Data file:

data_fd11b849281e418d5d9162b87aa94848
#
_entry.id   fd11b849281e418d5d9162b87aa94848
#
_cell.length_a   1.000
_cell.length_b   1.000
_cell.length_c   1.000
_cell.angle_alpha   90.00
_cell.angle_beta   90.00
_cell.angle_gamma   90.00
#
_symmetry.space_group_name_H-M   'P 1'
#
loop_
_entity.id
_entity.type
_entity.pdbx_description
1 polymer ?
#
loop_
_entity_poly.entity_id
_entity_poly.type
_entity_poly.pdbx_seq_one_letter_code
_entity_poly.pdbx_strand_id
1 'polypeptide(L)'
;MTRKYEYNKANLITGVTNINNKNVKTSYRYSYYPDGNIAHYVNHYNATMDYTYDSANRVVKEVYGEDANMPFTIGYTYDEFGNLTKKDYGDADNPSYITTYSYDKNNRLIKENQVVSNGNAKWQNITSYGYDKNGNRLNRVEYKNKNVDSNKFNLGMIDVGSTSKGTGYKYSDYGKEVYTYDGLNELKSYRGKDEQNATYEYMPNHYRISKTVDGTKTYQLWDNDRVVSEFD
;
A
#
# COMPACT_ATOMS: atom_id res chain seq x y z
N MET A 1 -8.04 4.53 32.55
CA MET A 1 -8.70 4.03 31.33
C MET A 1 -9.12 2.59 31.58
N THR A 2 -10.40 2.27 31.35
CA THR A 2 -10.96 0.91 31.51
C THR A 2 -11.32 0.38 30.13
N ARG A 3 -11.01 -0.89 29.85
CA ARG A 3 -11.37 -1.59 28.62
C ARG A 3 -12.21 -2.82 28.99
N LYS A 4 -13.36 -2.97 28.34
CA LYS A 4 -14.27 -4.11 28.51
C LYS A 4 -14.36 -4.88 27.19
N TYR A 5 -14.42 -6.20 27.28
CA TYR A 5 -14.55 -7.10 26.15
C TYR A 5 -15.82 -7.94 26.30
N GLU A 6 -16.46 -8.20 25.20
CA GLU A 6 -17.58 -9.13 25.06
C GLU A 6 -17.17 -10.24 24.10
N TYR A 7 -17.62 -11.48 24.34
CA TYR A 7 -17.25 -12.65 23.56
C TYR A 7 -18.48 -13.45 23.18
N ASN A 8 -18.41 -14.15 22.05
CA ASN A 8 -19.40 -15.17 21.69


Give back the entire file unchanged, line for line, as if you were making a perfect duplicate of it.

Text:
data_fd11b849281e418d5d9162b87aa94848
#
_entry.id   fd11b849281e418d5d9162b87aa94848
#
_cell.length_a   1.000
_cell.length_b   1.000
_cell.length_c   1.000
_cell.angle_alpha   90.00
_cell.angle_beta   90.00
_cell.angle_gamma   90.00
#
_symmetry.space_group_name_H-M   'P 1'
#
loop_
_entity.id
_entity.type
_entity.pdbx_description
1 polymer ?
#
loop_
_entity_poly.entity_id
_entity_poly.type
_entity_poly.pdbx_seq_one_letter_code
_entity_poly.pdbx_strand_id
1 'polypeptide(L)'
;MTRKYEYNKANLITGVTNINNKNVKTSYRYSYYPDGNIAHYVNHYNATMDYTYDSANRVVKEVYGEDANMPFTIGYTYDEFGNLTKKDYGDADNPSYITTYSYDKNNRLIKENQVVSNGNAKWQNITSYGYDKNGNRLNRVEYKNKNVDSNKFNLGMIDVGSTSKGTGYKYSDYGKEVYTYDGLNELKSYRGKDEQNATYEYMPNHYRISKTVDGTKTYQLWDNDRVVSEFD
;
A
#
# COMPACT_ATOMS: atom_id res chain seq x y z
N MET A 1 -8.04 4.53 32.55
CA MET A 1 -8.70 4.03 31.33
C MET A 1 -9.12 2.59 31.58
N THR A 2 -10.40 2.27 31.35
CA THR A 2 -10.96 0.91 31.51
C THR A 2 -11.32 0.38 30.13
N ARG A 3 -11.01 -0.89 29.85
CA ARG A 3 -11.37 -1.59 28.62
C ARG A 3 -12.21 -2.82 28.99
N LYS A 4 -13.36 -2.97 28.34
CA LYS A 4 -14.27 -4.11 28.51
C LYS A 4 -14.36 -4.88 27.19
N TYR A 5 -14.42 -6.20 27.28
CA TYR A 5 -14.55 -7.10 26.15
C TYR A 5 -15.82 -7.94 26.30
N GLU A 6 -16.46 -8.20 25.20
CA GLU A 6 -17.58 -9.13 25.06
C GLU A 6 -17.17 -10.24 24.10
N TYR A 7 -17.62 -11.48 24.34
CA TYR A 7 -17.25 -12.65 23.56
C TYR A 7 -18.48 -13.45 23.18
N ASN A 8 -18.41 -14.15 22.05
CA ASN A 8 -19.40 -15.17 21.69